One of the great wealth management experiments of recent years came to a close as Goldman Sachs largely abandoned an attempt to serve the mass affluent investor, a decision which culminated in the sale of legacy United Capital assets to mega-RIA Creative Planning. 

In 2019, Goldman Sachs was diving headfirst into consumer finance and serving the mass affluent, having launched Marcus, a technology-driven service for lower asset clients, and having just acquired United Capital, a RIA which at the time had $25 billion in client assets and over 20,000 clients, a much smaller per capita net worth than the legacy Goldman Sachs client. 

Those plans to move down market apparently ended in 2023. In August, the sale of legacy United Capital assets was announced, and Goldman’s experiment was over. 

2. The Great Crypto Thaw

For a few dreary months, it looked like the herculean effort to give advisors access to cryptocurrencies was all for nothing. Regulators were cracking down, a number of major crypto exchanges were falling victim to poor management or outright criminal fraud, and the promise of the space was burried under an avalanche of bad headlines. Crypto token prices swooned—bitcoin dipped at one point to $8,000 a token. This year saw a reversal of those bad fortunes in digital assets, even as FTX founder Sam Bankman Fried, who had become the face of poorly behaved crypto executives, had his legal comeuppance. Bitcoin is poised to end the year valued at well over $40,000 a token. 

But it’s not just the token prices. Advisors, even through the so-called “crypto winter” of 2022 and most of 2023, continued to adopt digital assets in their practices, according several surveys and studies. What’s more, anticipation built throughout the year for a spot bitcoin (and perhaps a spot ether) ETF, which is now widely expected to be approved at some point in 2024. Enthusiasm has built again around cryptocurrencies, to the point where several industry watchdogs anticipate bitcoin prices in excess of $100,000 within the next year or two. What a turnaround!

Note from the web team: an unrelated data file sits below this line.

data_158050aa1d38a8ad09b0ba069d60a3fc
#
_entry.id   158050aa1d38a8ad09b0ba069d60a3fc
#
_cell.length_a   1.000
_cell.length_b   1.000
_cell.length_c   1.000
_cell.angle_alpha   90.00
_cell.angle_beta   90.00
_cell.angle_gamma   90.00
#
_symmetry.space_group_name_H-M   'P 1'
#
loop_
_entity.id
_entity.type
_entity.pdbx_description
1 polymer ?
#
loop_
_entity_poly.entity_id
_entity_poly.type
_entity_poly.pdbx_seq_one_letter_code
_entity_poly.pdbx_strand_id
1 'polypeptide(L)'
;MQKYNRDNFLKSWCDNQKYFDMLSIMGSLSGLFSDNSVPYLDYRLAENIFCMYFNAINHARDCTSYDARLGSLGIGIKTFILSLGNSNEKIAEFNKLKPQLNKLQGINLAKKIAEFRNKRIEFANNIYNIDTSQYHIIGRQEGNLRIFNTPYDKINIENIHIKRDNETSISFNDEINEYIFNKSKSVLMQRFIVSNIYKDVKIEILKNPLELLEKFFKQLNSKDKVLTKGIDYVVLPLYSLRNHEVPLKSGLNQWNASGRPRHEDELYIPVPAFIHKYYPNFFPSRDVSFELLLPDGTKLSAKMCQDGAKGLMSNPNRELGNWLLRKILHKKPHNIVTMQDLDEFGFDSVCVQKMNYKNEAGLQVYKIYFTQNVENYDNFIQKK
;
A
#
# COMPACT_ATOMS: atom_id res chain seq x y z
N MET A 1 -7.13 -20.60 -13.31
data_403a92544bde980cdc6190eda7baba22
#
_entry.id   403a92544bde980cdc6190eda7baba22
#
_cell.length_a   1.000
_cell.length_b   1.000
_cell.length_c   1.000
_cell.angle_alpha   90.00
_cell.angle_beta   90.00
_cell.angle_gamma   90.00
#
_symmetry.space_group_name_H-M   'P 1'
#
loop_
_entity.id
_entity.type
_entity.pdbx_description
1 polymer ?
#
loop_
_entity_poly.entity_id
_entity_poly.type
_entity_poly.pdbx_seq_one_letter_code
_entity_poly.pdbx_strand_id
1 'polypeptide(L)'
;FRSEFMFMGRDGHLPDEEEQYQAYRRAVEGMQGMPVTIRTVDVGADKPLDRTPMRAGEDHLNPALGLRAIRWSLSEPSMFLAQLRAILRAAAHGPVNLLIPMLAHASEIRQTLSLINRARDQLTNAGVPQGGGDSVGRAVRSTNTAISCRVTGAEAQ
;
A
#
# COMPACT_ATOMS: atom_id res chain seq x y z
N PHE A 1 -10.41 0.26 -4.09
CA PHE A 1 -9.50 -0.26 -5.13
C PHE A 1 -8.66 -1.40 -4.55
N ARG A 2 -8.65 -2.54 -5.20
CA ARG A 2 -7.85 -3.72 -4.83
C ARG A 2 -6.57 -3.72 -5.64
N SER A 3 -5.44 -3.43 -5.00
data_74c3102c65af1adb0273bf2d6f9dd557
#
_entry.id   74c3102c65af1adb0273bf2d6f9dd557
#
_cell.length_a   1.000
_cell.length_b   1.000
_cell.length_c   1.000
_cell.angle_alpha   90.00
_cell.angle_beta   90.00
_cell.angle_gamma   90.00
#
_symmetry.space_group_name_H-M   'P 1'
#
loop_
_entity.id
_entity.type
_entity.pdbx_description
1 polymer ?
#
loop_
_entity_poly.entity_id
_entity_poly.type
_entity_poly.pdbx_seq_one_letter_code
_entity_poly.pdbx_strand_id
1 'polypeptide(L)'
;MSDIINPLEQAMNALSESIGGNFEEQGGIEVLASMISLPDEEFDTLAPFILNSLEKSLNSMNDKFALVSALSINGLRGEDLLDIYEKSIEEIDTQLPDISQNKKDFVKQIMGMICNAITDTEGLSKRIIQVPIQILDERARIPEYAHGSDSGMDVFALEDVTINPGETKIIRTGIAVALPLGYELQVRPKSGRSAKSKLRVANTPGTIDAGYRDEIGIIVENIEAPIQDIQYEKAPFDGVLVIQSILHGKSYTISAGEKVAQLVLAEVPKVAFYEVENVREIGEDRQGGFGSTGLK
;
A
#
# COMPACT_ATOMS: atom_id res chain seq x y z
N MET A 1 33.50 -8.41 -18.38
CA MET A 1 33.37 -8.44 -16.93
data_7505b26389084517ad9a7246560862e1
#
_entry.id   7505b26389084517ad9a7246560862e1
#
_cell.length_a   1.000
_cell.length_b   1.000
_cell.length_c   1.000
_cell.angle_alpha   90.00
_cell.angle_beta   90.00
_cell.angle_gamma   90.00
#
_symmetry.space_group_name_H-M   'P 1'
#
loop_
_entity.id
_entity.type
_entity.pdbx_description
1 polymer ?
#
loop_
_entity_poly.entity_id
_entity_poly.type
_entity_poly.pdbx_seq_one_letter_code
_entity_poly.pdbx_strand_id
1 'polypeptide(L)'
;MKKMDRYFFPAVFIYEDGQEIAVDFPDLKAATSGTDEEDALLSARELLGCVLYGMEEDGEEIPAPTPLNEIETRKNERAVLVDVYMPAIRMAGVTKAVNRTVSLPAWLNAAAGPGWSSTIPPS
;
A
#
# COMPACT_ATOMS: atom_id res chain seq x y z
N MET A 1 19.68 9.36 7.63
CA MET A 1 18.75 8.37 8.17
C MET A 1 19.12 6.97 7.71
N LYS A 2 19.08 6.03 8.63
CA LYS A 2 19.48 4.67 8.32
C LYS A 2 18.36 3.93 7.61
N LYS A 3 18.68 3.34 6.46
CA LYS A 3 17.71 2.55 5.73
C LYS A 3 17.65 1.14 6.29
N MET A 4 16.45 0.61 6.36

1. ChatGPT Comes On

How could we talk about wealthtech without talking about the single biggest technology trend of 2023, a trend that broke early in the year and dominated our wealthtech conversations well into December: Generative AI, most notorious in the form of OpenAI’s ChatGPT applications. Nowhere was generative AI more impactful on wealth management than in Salesforce’s launch of Einstein GPT. 

In March, Salesforce launched Einstein GPT, the world’s first generative AI CRM technology, which delivers AI-created content across every sales, service, marketing, commerce, and IT interaction, at hyperscale. With Einstein GPT, Salesforce can transform every customer experience with generative AI. 

Einstein GPT will infuse Salesforce’s proprietary AI models with generative AI technology from an ecosystem of partners and real-time data from the Salesforce Data Cloud, which ingests, harmonizes, and unifies all of a company’s customer data. With Einstein GPT, customers can then connect that data to OpenAI’s advanced AI models out of the box, or choose their own external model and use natural-language prompts directly within their Salesforce CRM to generate content that continuously adapts to changing customer information and needs in real time.